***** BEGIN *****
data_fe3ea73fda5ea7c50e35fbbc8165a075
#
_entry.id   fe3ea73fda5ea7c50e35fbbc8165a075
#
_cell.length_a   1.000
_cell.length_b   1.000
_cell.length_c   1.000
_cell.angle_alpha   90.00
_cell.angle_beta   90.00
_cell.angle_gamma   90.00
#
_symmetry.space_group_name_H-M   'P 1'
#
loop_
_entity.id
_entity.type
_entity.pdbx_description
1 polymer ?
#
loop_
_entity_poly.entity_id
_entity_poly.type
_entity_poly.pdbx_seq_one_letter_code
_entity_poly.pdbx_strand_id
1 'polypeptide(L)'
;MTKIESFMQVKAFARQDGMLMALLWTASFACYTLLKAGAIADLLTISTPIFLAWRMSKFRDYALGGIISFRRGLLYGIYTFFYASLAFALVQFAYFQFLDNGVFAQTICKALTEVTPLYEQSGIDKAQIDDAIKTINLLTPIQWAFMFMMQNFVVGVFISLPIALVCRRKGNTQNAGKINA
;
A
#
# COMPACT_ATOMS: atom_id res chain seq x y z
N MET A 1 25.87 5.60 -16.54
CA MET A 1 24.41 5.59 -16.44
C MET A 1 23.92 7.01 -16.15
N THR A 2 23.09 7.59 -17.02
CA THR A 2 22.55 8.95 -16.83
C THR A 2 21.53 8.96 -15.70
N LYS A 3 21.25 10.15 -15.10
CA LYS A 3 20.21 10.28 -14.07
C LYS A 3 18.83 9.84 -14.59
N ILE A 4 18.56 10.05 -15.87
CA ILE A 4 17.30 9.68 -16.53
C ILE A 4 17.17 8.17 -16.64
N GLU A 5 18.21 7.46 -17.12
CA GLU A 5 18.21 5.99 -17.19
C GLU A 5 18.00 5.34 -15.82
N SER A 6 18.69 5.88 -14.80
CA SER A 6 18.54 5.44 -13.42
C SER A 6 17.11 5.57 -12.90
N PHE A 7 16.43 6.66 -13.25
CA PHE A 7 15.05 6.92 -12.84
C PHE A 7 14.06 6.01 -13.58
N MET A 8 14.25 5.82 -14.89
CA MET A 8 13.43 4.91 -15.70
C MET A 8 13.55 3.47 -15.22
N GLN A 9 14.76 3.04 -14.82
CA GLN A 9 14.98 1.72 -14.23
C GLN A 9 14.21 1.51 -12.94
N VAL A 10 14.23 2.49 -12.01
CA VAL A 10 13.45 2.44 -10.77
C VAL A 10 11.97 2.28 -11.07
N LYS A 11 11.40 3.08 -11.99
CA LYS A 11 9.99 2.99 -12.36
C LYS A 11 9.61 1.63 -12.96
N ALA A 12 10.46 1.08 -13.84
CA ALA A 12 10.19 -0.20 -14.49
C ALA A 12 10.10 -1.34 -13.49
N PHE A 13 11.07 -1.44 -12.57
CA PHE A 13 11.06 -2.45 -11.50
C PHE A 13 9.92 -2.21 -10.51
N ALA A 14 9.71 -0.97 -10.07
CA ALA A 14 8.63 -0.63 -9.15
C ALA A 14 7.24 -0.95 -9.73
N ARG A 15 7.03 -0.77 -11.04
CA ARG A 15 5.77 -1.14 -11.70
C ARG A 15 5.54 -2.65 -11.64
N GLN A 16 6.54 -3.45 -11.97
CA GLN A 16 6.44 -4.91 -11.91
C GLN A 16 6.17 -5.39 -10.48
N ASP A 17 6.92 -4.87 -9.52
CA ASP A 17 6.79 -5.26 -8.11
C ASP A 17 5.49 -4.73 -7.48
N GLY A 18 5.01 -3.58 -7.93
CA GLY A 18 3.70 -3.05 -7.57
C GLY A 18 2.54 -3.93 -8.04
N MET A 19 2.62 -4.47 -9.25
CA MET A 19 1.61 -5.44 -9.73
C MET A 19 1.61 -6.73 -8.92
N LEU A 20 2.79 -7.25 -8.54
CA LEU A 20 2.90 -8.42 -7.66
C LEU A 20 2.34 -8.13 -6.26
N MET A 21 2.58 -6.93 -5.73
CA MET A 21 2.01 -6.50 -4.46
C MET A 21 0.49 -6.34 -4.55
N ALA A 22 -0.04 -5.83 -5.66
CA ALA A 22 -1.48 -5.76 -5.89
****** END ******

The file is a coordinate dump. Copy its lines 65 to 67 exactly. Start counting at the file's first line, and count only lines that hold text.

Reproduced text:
CA ALA A 12 10.19 -0.20 -14.49
C ALA A 12 10.10 -1.34 -13.49
N PHE A 13 11.07 -1.44 -12.57